This report shows that:
- The direct deforestation impacts of mining in the past 20 years are highly concentrated, with almost 84% of total direct mining-related deforestation (MRD) worldwide taking place in only 10 countries. The same holds true when looking at the most mined commodities: 71% of all global direct MRD can be traced back to coal and gold.
- The indirect deforestation impacts of mining can far exceed direct impacts, but are rarely taken into account in planning and policy-making. These impacts are not yet given sufficient consideration in environmental impacts assessments and reporting, leaving them virtually invisible to policy-makers. Recent research has made the case that the indirect impacts of mining on forests are often not only greater than direct impacts, but can also be more extensive. Furthermore, the impact is often entangled with other deforestation causes such as agriculture, urbanisation and infrastructure, obscuring the role of mining as one of the key drivers behind these causes and threatening assessments of the role of mining behind deforestation.
- There are considerable discrepancies in MRD between the national, regional and local levels. In some countries, national MRD levels are relatively low, but a look into regional and local hotspots has revealed much higher impact levels than previously assumed.
- Particular attention should be paid to areas with a high-incidence of artisanal and small-scale mining (ASM). Due to the dynamic nature of the activity and the absence of regulation, the impacts of ASM are rather extensive, i.e. causing more superficial impacts in wider areas and potentially making it more difficult to assess and monitor.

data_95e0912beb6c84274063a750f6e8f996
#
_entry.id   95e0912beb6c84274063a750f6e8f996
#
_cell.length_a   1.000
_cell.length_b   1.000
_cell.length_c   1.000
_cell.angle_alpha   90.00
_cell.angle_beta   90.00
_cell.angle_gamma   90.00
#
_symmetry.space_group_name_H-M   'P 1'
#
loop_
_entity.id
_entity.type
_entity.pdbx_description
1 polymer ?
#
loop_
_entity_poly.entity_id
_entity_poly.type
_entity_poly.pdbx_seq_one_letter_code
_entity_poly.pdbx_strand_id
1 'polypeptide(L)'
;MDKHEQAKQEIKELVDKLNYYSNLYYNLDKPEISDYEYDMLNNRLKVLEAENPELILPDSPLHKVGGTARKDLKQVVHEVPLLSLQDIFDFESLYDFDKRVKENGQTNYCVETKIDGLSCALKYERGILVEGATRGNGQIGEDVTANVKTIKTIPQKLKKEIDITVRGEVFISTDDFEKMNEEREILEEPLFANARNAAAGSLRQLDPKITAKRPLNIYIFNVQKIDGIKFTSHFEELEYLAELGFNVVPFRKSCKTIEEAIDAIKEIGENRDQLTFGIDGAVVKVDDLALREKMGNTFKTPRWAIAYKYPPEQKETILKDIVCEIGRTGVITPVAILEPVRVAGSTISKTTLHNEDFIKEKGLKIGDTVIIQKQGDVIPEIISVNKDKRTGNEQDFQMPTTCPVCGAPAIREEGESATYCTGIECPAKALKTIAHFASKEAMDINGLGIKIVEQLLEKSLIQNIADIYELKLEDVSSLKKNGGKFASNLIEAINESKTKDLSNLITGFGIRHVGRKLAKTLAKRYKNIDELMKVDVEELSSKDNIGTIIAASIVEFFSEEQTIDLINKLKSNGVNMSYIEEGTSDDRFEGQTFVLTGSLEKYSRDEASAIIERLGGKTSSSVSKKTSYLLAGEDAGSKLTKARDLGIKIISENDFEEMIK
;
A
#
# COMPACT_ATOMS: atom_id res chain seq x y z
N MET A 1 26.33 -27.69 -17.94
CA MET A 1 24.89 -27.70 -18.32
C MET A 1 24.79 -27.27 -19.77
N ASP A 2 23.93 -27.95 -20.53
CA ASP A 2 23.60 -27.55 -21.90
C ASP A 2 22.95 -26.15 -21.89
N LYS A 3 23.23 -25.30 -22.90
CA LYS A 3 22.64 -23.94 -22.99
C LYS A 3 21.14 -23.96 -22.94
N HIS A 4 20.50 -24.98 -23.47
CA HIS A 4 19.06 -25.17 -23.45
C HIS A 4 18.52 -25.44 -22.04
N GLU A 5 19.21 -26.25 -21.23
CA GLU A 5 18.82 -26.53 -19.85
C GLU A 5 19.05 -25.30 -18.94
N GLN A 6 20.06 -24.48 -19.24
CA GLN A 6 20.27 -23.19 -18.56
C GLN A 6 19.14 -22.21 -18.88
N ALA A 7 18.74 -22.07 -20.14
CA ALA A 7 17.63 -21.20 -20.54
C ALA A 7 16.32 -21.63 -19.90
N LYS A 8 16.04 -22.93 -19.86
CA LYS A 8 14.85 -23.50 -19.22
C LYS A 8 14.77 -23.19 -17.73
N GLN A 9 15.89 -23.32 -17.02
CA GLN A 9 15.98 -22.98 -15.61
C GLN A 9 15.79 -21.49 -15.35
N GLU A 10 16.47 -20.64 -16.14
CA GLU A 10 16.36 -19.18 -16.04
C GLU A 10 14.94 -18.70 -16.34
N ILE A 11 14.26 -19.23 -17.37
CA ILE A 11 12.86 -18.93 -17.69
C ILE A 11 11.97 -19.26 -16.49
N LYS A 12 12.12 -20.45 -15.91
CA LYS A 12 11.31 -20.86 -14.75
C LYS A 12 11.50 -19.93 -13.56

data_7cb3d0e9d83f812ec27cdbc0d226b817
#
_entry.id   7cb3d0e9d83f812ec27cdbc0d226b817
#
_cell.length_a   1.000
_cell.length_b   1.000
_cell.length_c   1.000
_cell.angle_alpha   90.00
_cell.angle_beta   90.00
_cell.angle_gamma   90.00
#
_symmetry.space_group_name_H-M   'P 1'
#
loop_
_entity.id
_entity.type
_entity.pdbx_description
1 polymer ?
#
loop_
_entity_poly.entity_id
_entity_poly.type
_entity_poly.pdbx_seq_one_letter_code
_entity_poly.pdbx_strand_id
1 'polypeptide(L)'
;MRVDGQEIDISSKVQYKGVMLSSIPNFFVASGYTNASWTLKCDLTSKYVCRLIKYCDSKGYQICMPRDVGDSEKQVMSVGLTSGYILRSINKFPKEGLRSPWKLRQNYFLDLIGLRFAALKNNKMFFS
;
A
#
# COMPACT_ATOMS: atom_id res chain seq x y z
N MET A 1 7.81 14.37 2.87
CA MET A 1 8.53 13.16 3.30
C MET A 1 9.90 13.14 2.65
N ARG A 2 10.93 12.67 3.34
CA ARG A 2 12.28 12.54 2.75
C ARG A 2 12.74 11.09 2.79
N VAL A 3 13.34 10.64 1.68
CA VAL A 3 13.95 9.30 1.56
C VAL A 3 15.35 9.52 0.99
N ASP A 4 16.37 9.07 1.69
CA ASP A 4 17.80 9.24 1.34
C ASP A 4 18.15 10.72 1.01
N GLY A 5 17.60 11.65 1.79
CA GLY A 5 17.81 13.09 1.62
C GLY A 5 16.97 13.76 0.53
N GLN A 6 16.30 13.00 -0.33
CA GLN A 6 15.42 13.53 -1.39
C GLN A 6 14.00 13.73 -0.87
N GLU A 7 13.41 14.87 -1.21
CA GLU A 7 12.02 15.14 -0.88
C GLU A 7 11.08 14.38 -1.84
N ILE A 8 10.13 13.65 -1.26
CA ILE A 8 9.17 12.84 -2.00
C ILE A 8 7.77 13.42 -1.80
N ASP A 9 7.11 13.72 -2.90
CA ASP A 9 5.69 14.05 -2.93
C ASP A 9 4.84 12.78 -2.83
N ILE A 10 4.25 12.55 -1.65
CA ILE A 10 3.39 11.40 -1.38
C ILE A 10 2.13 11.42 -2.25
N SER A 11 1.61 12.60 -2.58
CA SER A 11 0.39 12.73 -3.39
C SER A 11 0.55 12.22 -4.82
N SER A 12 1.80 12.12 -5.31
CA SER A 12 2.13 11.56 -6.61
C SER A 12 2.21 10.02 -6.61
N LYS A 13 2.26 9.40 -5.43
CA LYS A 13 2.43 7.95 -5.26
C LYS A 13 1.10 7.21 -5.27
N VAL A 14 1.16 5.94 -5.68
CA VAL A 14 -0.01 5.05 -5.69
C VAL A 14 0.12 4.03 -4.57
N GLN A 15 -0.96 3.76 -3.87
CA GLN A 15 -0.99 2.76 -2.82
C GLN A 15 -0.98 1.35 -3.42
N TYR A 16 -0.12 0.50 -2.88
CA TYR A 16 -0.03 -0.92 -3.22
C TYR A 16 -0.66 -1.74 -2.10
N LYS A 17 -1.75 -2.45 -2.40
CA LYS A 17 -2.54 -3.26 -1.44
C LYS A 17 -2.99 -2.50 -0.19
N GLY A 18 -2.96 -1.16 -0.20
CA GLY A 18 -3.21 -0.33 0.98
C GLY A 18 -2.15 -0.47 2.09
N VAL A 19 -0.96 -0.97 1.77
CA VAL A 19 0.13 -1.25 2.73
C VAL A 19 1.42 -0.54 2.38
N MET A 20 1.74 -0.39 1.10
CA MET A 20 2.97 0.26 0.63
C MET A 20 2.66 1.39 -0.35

- Mineral demand in foreign countries and sectors is an important driving force behind MRD, but its contribution is not visible when assessing the impacts of mining on forests solely in the producing countries and regions. Almost half of the global mineral demand is driven by China, the EU and the US. Within the EU, Germany leads with the highest demand, 17% of which is due to its motor vehicle sector. Globally, the construction sector claims first place, causing 18% of all MRD through its sector-specific mineral demand.
- Policy-makers and the private sector can play distinct, but crucial roles in implementing the mitigation hierarchy for avoiding and minimising MRD, as well as restoring and compensating for MRD areas. Recommendations range from the mine predevelopment, operation and post-closure phases, and include the investments in comprehensive assessments and forest recovery, the inclusion of affected populations as key stakeholders for forest protection, and the advancement of circular economy practices and a clean energy transition.